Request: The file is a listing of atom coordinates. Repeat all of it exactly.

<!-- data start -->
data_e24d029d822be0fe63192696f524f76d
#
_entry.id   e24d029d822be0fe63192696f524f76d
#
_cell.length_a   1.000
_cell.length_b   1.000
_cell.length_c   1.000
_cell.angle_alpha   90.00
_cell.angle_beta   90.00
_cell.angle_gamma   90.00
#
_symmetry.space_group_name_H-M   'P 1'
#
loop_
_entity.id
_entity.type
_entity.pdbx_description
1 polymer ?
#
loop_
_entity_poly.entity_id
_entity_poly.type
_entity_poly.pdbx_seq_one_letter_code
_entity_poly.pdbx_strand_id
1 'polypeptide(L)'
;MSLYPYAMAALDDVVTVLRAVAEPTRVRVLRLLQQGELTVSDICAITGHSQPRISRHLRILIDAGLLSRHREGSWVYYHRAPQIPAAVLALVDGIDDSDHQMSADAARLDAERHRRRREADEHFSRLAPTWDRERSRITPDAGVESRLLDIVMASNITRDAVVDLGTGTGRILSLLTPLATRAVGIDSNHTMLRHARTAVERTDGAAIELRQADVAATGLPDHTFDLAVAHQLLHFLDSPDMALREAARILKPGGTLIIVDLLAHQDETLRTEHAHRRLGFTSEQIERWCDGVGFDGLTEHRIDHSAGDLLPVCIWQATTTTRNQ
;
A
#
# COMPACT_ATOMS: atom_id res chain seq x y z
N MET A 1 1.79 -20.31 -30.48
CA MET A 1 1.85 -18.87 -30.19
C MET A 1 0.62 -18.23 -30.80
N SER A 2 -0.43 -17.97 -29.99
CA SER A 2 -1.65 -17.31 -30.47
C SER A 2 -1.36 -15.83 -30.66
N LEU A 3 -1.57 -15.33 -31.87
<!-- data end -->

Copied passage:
data_e24d029d822be0fe63192696f524f76d
#
_entry.id   e24d029d822be0fe63192696f524f76d
#
_cell.length_a   1.000
_cell.length_b   1.000
_cell.length_c   1.000
_cell.angle_alpha   90.00
_cell.angle_beta   90.00
_cell.angle_gamma   90.00
#
_symmetry.space_group_name_H-M   'P 1'
#
loop_
_entity.id
_entity.type
_entity.pdbx_description
1 polymer ?
#
loop_
_entity_poly.entity_id
_entity_poly.type
_entity_poly.pdbx_seq_one_letter_code
_entity_poly.pdbx_strand_id
1 'polypeptide(L)'
;MSLYPYAMAALDDVVTVLRAVAEPTRVRVLRLLQQGELTVSDICAITGHSQPRISRHLRILIDAGLLSRHREGSWVYYHRAPQIPAAVLALVDGIDDSDHQMSADAARLDAERHRRRREADEHFSRLAPTWDRERSRITPDAGVESRLLDIVMASNITRDAVVDLGTGTGRILSLLTPLATRAVGIDSNHTMLRHARTAVERTDGAAIELRQADVAATGLPDHTFDLAVAHQLLHFLDSPDMALREAARILKPGGTLIIVDLLAHQDETLRTEHAHRRLGFTSEQIERWCDGVGFDGLTEHRIDHSAGDLLPVCIWQATTTTRNQ
;
A
#
# COMPACT_ATOMS: atom_id res chain seq x y z
N MET A 1 1.79 -20.31 -30.48
CA MET A 1 1.85 -18.87 -30.19
C MET A 1 0.62 -18.23 -30.80
N SER A 2 -0.43 -17.97 -29.99
CA SER A 2 -1.65 -17.31 -30.47
C SER A 2 -1.36 -15.83 -30.66
N LEU A 3 -1.57 -15.33 -31.87